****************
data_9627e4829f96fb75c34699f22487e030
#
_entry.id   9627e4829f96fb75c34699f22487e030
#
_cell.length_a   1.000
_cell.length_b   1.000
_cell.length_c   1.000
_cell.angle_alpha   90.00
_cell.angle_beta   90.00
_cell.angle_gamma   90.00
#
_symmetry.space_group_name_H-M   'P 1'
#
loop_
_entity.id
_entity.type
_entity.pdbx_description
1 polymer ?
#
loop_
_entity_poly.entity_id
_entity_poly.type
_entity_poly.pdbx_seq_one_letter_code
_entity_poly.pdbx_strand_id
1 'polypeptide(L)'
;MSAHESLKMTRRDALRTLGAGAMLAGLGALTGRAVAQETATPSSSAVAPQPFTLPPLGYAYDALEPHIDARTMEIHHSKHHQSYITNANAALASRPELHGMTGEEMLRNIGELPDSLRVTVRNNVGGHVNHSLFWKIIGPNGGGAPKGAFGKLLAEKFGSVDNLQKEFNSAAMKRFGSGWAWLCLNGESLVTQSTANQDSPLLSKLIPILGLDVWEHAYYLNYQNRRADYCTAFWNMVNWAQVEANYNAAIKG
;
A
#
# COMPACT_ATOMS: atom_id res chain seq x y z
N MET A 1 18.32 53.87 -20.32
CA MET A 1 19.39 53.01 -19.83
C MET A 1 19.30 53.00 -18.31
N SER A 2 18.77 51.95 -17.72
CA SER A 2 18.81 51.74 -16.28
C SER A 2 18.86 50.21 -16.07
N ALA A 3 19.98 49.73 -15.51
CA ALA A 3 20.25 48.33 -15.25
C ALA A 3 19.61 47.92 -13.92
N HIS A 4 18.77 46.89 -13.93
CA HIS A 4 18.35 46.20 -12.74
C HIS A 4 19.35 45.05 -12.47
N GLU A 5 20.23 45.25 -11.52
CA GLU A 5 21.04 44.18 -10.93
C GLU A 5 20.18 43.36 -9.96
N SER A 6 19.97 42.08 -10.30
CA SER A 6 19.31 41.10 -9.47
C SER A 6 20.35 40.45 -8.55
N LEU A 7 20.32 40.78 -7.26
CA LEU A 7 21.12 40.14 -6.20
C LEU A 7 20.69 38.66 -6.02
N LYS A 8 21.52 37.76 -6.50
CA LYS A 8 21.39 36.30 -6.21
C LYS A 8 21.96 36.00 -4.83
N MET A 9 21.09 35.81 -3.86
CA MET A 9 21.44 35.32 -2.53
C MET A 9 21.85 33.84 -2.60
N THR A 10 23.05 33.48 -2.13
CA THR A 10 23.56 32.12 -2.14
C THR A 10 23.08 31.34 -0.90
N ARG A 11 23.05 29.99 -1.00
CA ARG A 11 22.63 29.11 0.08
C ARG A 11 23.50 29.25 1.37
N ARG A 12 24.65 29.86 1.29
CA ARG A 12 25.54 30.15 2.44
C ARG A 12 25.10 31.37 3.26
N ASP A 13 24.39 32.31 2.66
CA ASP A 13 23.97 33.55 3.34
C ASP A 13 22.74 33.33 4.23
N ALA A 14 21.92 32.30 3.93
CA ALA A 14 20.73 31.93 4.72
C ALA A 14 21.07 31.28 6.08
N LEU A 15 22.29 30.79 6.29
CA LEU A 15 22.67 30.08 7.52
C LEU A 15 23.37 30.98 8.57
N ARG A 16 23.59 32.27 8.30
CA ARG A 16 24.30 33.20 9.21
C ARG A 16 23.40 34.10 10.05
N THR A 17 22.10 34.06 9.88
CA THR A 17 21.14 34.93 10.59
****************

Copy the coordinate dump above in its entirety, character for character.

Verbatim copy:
data_9627e4829f96fb75c34699f22487e030
#
_entry.id   9627e4829f96fb75c34699f22487e030
#
_cell.length_a   1.000
_cell.length_b   1.000
_cell.length_c   1.000
_cell.angle_alpha   90.00
_cell.angle_beta   90.00
_cell.angle_gamma   90.00
#
_symmetry.space_group_name_H-M   'P 1'
#
loop_
_entity.id
_entity.type
_entity.pdbx_description
1 polymer ?
#
loop_
_entity_poly.entity_id
_entity_poly.type
_entity_poly.pdbx_seq_one_letter_code
_entity_poly.pdbx_strand_id
1 'polypeptide(L)'
;MSAHESLKMTRRDALRTLGAGAMLAGLGALTGRAVAQETATPSSSAVAPQPFTLPPLGYAYDALEPHIDARTMEIHHSKHHQSYITNANAALASRPELHGMTGEEMLRNIGELPDSLRVTVRNNVGGHVNHSLFWKIIGPNGGGAPKGAFGKLLAEKFGSVDNLQKEFNSAAMKRFGSGWAWLCLNGESLVTQSTANQDSPLLSKLIPILGLDVWEHAYYLNYQNRRADYCTAFWNMVNWAQVEANYNAAIKG
;
A
#
# COMPACT_ATOMS: atom_id res chain seq x y z
N MET A 1 18.32 53.87 -20.32
CA MET A 1 19.39 53.01 -19.83
C MET A 1 19.30 53.00 -18.31
N SER A 2 18.77 51.95 -17.72
CA SER A 2 18.81 51.74 -16.28
C SER A 2 18.86 50.21 -16.07
N ALA A 3 19.98 49.73 -15.51
CA ALA A 3 20.25 48.33 -15.25
C ALA A 3 19.61 47.92 -13.92
N HIS A 4 18.77 46.89 -13.93
CA HIS A 4 18.35 46.20 -12.74
C HIS A 4 19.35 45.05 -12.47
N GLU A 5 20.23 45.25 -11.52
CA GLU A 5 21.04 44.18 -10.93
C GLU A 5 20.18 43.36 -9.96
N SER A 6 19.97 42.08 -10.30
CA SER A 6 19.31 41.10 -9.47
C SER A 6 20.35 40.45 -8.55
N LEU A 7 20.32 40.78 -7.26
CA LEU A 7 21.12 40.14 -6.20
C LEU A 7 20.69 38.66 -6.02
N LYS A 8 21.52 37.76 -6.50
CA LYS A 8 21.39 36.30 -6.21
C LYS A 8 21.96 36.00 -4.83
N MET A 9 21.09 35.81 -3.86
CA MET A 9 21.44 35.32 -2.53
C MET A 9 21.85 33.84 -2.60
N THR A 10 23.05 33.48 -2.13
CA THR A 10 23.56 32.12 -2.14
C THR A 10 23.08 31.34 -0.90
N ARG A 11 23.05 29.99 -1.00
CA ARG A 11 22.63 29.11 0.08
C ARG A 11 23.50 29.25 1.37
N ARG A 12 24.65 29.86 1.29
CA ARG A 12 25.54 30.15 2.44
C ARG A 12 25.10 31.37 3.26
N ASP A 13 24.39 32.31 2.66
CA ASP A 13 23.97 33.55 3.34
C ASP A 13 22.74 33.33 4.23
N ALA A 14 21.92 32.30 3.93
CA ALA A 14 20.73 31.93 4.72
C ALA A 14 21.07 31.28 6.08
N LEU A 15 22.29 30.79 6.29
CA LEU A 15 22.67 30.08 7.52
C LEU A 15 23.37 30.98 8.57
N ARG A 16 23.59 32.27 8.30
CA ARG A 16 24.30 33.20 9.21
C ARG A 16 23.40 34.10 10.05
N THR A 17 22.10 34.06 9.88
CA THR A 17 21.14 34.93 10.59